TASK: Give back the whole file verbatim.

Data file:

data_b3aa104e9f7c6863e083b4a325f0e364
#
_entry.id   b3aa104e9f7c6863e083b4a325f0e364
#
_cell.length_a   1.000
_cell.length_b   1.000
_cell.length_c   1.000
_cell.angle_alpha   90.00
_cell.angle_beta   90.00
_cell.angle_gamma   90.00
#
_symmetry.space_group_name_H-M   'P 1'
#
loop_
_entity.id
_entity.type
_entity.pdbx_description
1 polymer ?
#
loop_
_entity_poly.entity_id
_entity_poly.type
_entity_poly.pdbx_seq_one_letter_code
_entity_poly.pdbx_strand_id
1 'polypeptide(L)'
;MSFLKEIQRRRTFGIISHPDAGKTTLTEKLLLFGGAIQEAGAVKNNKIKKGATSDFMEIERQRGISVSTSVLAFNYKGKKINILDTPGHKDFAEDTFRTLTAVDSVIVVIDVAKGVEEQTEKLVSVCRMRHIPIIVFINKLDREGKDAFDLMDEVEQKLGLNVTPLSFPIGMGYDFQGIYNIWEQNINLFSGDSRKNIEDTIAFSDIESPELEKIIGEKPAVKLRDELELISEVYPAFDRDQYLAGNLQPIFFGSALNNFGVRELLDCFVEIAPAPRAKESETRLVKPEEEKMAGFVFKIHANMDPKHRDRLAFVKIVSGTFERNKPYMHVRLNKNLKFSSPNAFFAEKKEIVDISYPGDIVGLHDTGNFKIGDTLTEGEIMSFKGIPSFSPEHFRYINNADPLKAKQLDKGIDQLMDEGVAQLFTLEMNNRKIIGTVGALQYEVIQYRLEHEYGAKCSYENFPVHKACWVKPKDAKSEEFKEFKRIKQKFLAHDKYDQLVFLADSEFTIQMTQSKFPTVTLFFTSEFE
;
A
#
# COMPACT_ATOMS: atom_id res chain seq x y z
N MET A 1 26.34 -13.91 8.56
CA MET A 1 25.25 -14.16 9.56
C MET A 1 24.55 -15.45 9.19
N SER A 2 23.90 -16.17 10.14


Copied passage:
data_b3aa104e9f7c6863e083b4a325f0e364
#
_entry.id   b3aa104e9f7c6863e083b4a325f0e364
#
_cell.length_a   1.000
_cell.length_b   1.000
_cell.length_c   1.000
_cell.angle_alpha   90.00
_cell.angle_beta   90.00
_cell.angle_gamma   90.00
#
_symmetry.space_group_name_H-M   'P 1'
#
loop_
_entity.id
_entity.type
_entity.pdbx_description
1 polymer ?
#
loop_
_entity_poly.entity_id
_entity_poly.type
_entity_poly.pdbx_seq_one_letter_code
_entity_poly.pdbx_strand_id
1 'polypeptide(L)'
;MSFLKEIQRRRTFGIISHPDAGKTTLTEKLLLFGGAIQEAGAVKNNKIKKGATSDFMEIERQRGISVSTSVLAFNYKGKKINILDTPGHKDFAEDTFRTLTAVDSVIVVIDVAKGVEEQTEKLVSVCRMRHIPIIVFINKLDREGKDAFDLMDEVEQKLGLNVTPLSFPIGMGYDFQGIYNIWEQNINLFSGDSRKNIEDTIAFSDIESPELEKIIGEKPAVKLRDELELISEVYPAFDRDQYLAGNLQPIFFGSALNNFGVRELLDCFVEIAPAPRAKESETRLVKPEEEKMAGFVFKIHANMDPKHRDRLAFVKIVSGTFERNKPYMHVRLNKNLKFSSPNAFFAEKKEIVDISYPGDIVGLHDTGNFKIGDTLTEGEIMSFKGIPSFSPEHFRYINNADPLKAKQLDKGIDQLMDEGVAQLFTLEMNNRKIIGTVGALQYEVIQYRLEHEYGAKCSYENFPVHKACWVKPKDAKSEEFKEFKRIKQKFLAHDKYDQLVFLADSEFTIQMTQSKFPTVTLFFTSEFE
;
A
#
# COMPACT_ATOMS: atom_id res chain seq x y z
N MET A 1 26.34 -13.91 8.56
CA MET A 1 25.25 -14.16 9.56
C MET A 1 24.55 -15.45 9.19
N SER A 2 23.90 -16.17 10.14